A Percipient Rumination

Our good friend, Annie Morse, graciously pored over data contributed for Deeds of Confinement and wrote this fine essay to help frame our assorted findings.

A viewer studies the results of Deeds of Confinement during the short-lived run of Tomorrow, and Tomorrow and Tomorrow at the Design Museum of Chicago.

King Lear: No rescue? What, a prisoner? I am even
The natural fool of fortune. Use me well;
You shall have ransom. Let me have surgeons;
I am cut to the brains.               Act IV, Scene IV

A research study was devised and its methodology determined. Data was collected, responses tallied, and a spreadsheet produced. In the process, human events were reduced to data points for comparison and evaluation. Perhaps predictably, they resisted, bursting out of digital cells in which they declined to repose, refusing to answer questions, snarking freely, cluttering the calculations with misdirection and non sequitur.

While these testimonies speak to a shared calamity, individual experiences were as torturous ­– or liberating – as our unique circumstances determined. By imposing structure on the otherwise inchoate drama of our merged anxiety, Documents Bureau comprehends what was incomprehensible.

If there are conclusions to be drawn from these stories, let us be careful to characterize them as anecdotal, as in funny, not as in unreliable. Science was supposed to save us. Reason and logic were to rescue us from madmen and their malevolence. Although our recent imprisonment may seem trivial in the shadow of enormities at home and abroad, in the end it is emotion and affection that deliver us from evil.

Annie Morse
Chicago, IL, April 2022

Deeds of Confinement

William Shakespeare spent his confinement during The Plague writing King Lear. We asked people near and far to reflect on their own
quarantine routines with the simple question: “What’s your King Lear?” Documents Bureau sent surveys to several hundred people using the USPS. We inquired about the status of deeds accomplished and hobbies acquired, and also, the state of mind of individuals at the time.

After weeks of anticipation, the pre-stamped, pre-addressed envelopes began trickling into our newly leased mailbox at the Wicker Park Post Office. Constrained within the lines of our forms were wide-ranging, poignant, and inspiring attestations to how people endured, thrived, grieved, reassessed, and generally survived during the pandemic.

We made spreadsheets and looked for patterns and singularities. For the exhibition, we spotlighted a selection of the deeds and made charts and other other graphics to present our unscientific results.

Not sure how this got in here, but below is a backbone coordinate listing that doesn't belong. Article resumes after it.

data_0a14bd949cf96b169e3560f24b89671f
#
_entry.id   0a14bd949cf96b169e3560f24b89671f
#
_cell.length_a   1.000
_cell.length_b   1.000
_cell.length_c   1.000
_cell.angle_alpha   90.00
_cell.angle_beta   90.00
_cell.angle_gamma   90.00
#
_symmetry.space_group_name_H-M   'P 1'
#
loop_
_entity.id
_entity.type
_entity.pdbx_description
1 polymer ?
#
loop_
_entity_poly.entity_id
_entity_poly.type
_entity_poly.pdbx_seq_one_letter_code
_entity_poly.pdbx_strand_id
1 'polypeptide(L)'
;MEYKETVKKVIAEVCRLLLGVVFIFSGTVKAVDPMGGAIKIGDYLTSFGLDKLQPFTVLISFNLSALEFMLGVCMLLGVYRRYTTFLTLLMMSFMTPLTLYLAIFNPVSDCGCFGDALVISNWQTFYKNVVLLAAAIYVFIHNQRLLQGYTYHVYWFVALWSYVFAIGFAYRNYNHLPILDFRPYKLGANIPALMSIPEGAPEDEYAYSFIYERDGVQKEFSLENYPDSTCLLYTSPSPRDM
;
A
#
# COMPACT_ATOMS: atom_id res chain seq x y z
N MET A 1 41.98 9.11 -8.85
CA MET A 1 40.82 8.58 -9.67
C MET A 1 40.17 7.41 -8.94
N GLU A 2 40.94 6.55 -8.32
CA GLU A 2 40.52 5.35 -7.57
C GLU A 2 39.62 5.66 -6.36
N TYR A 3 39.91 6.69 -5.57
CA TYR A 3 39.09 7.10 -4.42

Deeds of Confinement was presented as part of Tomorrow and Tomorrow and Tomorrow, an exhibition featuring the work of 100 Chicago-based artists organized by Industry of the Ordinary and presented at the Design Museum of Chicago.

At the show, we also presented the chance for attendees to complete and contribute to our growing archive of deeds.

Deeds of Confinement is a collaboration between Documents Bureau and Dud Lawson and Kent Henderson of Depression Press Mfg. and Ink, Inc. Dud has clacked with us on typewriters at various venues and distinguished himself as the only clerk of Documents Bureau to have been fired multiple times.

Read a museful commentary on Deeds of Confinement here.

The Climatic Cathartic Confessions Desk

Amidst the objectionable weather of February, Documents Bureau returned to 2nd Floor Rear. Our hearty clerks aided the public in producing over 150 documents some quietly attesting to personal convictions and others bellowing defiant statements against life’s annoyances.

New this year was The Climatic Cathartic Confessions Desk. Behind our red curtain we offered intensive therapies to help visitors shake off seasonal affective disorder. Fortunes were invoked by Miss Annie and her famous W.A.S.P. divinations and Remedios served as spiritual guide rousing weary winter travelers to revolt against “dibs” and other winter iniquities.

Special thanks to I Am Logan Square gallery.

Here are the fabulous clerks and guests who were on hand

Clerks: Lissette Bustamante, Caitlin Devitt, Paul Durica, Bryant Godinez, David Gries, Henry Harris, Marianne Joyce, Karolina Kowalczyk, Jeff Michalski, Chris Molina, Lili Mugnier, Allison Muscolino, Daniela Perez, Jennifer Pham, Kat Seno, Matt Stone, and Georgina Valverde

Special Guests: Perry Cowdery playing melodica, Miss Annie (a.k.a. Annie Morse) giving W.A.S.P. Divinations, Marcos Herrera at the CCC Desk, and Captain Chicago who signed autographs and formed our security detai